If you download this publication you may also be interested in these:
Governance for REDD+, forest management and biodiversity
Existing approaches and future optionsInternational Union of Forest Research Organizations (IUFRO) Vienna, Austria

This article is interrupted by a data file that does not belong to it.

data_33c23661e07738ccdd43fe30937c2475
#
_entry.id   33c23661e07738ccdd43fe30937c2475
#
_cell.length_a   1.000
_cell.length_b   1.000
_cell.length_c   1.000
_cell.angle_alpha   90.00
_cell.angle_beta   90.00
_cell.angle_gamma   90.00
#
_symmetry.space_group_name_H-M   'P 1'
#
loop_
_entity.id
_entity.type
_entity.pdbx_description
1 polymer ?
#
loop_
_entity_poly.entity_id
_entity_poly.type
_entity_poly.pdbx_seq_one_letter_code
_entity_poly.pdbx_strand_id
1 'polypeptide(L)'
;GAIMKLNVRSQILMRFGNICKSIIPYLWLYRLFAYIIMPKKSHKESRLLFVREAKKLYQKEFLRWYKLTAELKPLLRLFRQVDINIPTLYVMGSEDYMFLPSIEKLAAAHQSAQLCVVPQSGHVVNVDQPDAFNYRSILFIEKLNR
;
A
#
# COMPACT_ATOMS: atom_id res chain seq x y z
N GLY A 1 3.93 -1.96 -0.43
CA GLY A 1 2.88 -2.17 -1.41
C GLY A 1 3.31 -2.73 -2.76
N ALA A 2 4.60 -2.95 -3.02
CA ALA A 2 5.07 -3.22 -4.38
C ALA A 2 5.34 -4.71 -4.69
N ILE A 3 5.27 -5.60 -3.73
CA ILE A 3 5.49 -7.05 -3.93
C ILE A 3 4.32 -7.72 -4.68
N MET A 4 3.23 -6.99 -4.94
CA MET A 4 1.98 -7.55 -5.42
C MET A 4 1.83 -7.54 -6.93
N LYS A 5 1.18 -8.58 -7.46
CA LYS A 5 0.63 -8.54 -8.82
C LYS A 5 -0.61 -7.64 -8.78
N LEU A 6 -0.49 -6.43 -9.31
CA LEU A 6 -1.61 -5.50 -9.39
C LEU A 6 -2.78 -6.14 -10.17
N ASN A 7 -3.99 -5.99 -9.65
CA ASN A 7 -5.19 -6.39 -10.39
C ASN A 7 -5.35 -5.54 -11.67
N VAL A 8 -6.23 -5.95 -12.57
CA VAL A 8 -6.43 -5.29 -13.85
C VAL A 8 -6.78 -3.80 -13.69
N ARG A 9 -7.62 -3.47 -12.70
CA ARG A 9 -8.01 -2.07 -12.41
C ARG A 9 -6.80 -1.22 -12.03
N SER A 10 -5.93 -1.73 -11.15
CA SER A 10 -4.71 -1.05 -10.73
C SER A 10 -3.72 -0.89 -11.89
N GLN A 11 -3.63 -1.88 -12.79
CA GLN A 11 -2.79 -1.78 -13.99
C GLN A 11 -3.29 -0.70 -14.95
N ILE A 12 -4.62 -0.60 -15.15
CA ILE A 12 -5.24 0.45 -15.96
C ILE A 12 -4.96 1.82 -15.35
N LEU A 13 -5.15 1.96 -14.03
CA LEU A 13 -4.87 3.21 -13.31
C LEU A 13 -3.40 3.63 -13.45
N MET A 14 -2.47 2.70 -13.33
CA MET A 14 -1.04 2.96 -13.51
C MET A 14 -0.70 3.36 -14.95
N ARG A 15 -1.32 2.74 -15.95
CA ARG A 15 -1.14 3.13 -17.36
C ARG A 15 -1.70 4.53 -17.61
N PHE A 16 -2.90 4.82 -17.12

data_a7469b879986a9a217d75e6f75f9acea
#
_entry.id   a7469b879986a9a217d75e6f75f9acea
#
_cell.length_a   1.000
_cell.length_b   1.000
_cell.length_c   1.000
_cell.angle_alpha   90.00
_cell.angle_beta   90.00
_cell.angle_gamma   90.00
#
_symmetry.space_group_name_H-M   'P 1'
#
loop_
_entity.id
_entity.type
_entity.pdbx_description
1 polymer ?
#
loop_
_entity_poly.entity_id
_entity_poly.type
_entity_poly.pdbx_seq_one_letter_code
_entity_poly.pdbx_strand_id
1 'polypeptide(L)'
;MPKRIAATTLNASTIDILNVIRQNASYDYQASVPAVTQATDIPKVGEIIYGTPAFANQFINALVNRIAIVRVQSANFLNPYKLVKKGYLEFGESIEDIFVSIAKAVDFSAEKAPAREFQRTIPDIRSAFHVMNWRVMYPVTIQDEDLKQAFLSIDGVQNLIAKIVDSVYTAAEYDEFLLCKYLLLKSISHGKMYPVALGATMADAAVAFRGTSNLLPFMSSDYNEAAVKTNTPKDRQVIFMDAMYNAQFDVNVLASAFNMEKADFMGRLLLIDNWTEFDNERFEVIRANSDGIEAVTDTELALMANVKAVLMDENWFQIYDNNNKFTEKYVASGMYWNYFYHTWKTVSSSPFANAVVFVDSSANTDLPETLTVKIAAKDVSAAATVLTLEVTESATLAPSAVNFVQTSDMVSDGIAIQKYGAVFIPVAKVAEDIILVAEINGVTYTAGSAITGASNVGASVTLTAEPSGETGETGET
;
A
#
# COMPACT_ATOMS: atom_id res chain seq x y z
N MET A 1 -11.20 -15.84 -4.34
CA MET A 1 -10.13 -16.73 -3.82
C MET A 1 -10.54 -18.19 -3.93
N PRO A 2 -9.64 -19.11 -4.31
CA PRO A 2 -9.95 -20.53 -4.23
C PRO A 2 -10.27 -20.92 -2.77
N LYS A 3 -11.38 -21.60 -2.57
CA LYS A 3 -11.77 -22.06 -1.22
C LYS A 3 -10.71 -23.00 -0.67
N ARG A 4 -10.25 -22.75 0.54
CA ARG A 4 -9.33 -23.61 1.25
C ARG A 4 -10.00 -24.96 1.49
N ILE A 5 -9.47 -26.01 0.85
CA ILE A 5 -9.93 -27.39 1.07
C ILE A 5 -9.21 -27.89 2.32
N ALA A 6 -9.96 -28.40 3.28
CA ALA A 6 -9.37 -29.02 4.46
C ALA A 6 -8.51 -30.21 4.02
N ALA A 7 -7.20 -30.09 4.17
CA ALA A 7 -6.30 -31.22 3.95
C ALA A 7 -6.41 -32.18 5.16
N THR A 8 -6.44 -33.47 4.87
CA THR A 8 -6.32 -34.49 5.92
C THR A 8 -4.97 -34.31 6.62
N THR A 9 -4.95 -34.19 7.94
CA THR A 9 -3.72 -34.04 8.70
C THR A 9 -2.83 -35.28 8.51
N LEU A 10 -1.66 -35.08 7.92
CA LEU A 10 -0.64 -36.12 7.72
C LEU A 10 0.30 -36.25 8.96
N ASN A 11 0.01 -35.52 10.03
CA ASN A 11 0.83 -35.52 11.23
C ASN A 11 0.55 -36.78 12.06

The chapter examines the evolution of REDD+ governance and identifies policy options toincrease synergies among REDD+, the sustainable management of forests and biodiversity conservation.REDD+ emerged at the international level as a point of convergence across the ‘institutional complexes’ offorests, climate and biodiversity. This convergence attracted the engagement of a wide range of institutionsin REDD+ activities, which together have drawn on three primary sources of authority to influence REDD+rule-making: government sovereignty, contingent finance and voluntary carbon markets.Intergovernmental processes, which represent the primary articulation of governmental authority at the global level, have generated few binding commitments to the sustainable management of forests or biodiversity due to conflicting country interests. These efforts instead have favoured normative guidance, monitoringand reporting, and legality verification initiatives that reinforce sovereign authority. Bilateral and multi-lateral finance initiatives have exerted ‘fund-based’ authority through the application of operational safeguards protecting indigenous and local communities and biodiversity, but limited funding and low capacity of REDD+countries to absorb those funds have constrained their influence. Finally, non-state actors have developed voluntary certification schemes for forest and carbon as a ’fast track’ approach to elaborating more substantive international standards for environmentally- and socially-responsible forest practices. While the small sizeand voluntary nature of markets for forest carbon have greatly constrained the impact of these approaches, this could change if a significant regulatory market for REDD+ develops. Furthermore, the governance of REDD+, forest management and biodiversity is pluralistic, involving multiple institutions and actors. Efforts to promote REDD+ safeguarding at the international level exist in tensionwith national sovereignty and local autonomy. This complexity is taken into consideration in the suite of policy options provided in this chapter, which suggest the need to draw on a range of institutions and approaches and to consider how together they influence the balance of power and incentives across actors and scales.